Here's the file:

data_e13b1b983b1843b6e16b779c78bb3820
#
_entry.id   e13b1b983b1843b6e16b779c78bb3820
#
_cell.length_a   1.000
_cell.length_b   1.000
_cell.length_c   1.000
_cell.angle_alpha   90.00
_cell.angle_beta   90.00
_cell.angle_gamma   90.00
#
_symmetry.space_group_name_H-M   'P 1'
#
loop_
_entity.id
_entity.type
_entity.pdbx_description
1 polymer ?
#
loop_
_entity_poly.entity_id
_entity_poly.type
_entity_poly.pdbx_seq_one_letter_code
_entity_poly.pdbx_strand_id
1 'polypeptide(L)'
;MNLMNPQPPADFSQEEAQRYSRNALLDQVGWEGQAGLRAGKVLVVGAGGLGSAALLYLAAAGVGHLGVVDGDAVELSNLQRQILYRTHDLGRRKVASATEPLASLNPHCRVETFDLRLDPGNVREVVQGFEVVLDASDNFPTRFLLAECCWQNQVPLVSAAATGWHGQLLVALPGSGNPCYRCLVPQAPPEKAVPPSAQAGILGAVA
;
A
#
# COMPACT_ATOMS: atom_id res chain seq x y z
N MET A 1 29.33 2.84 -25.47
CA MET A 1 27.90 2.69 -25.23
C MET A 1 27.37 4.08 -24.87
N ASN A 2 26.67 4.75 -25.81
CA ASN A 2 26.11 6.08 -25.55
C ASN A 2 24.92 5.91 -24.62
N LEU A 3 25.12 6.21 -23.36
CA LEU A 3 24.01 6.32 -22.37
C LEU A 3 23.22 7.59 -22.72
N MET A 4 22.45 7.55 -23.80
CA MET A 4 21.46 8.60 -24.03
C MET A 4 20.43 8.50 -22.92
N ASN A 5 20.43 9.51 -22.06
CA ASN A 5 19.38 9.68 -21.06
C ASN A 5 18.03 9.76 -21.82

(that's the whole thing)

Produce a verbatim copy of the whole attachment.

data_e13b1b983b1843b6e16b779c78bb3820
#
_entry.id   e13b1b983b1843b6e16b779c78bb3820
#
_cell.length_a   1.000
_cell.length_b   1.000
_cell.length_c   1.000
_cell.angle_alpha   90.00
_cell.angle_beta   90.00
_cell.angle_gamma   90.00
#
_symmetry.space_group_name_H-M   'P 1'
#
loop_
_entity.id
_entity.type
_entity.pdbx_description
1 polymer ?
#
loop_
_entity_poly.entity_id
_entity_poly.type
_entity_poly.pdbx_seq_one_letter_code
_entity_poly.pdbx_strand_id
1 'polypeptide(L)'
;MNLMNPQPPADFSQEEAQRYSRNALLDQVGWEGQAGLRAGKVLVVGAGGLGSAALLYLAAAGVGHLGVVDGDAVELSNLQRQILYRTHDLGRRKVASATEPLASLNPHCRVETFDLRLDPGNVREVVQGFEVVLDASDNFPTRFLLAECCWQNQVPLVSAAATGWHGQLLVALPGSGNPCYRCLVPQAPPEKAVPPSAQAGILGAVA
;
A
#
# COMPACT_ATOMS: atom_id res chain seq x y z
N MET A 1 29.33 2.84 -25.47
CA MET A 1 27.90 2.69 -25.23
C MET A 1 27.37 4.08 -24.87
N ASN A 2 26.67 4.75 -25.81
CA ASN A 2 26.11 6.08 -25.55
C ASN A 2 24.92 5.91 -24.62
N LEU A 3 25.12 6.21 -23.36
CA LEU A 3 24.01 6.32 -22.37
C LEU A 3 23.22 7.59 -22.72
N MET A 4 22.45 7.55 -23.80
CA MET A 4 21.46 8.60 -24.03
C MET A 4 20.43 8.50 -22.92
N ASN A 5 20.43 9.51 -22.06
CA ASN A 5 19.38 9.68 -21.06
C ASN A 5 18.03 9.76 -21.82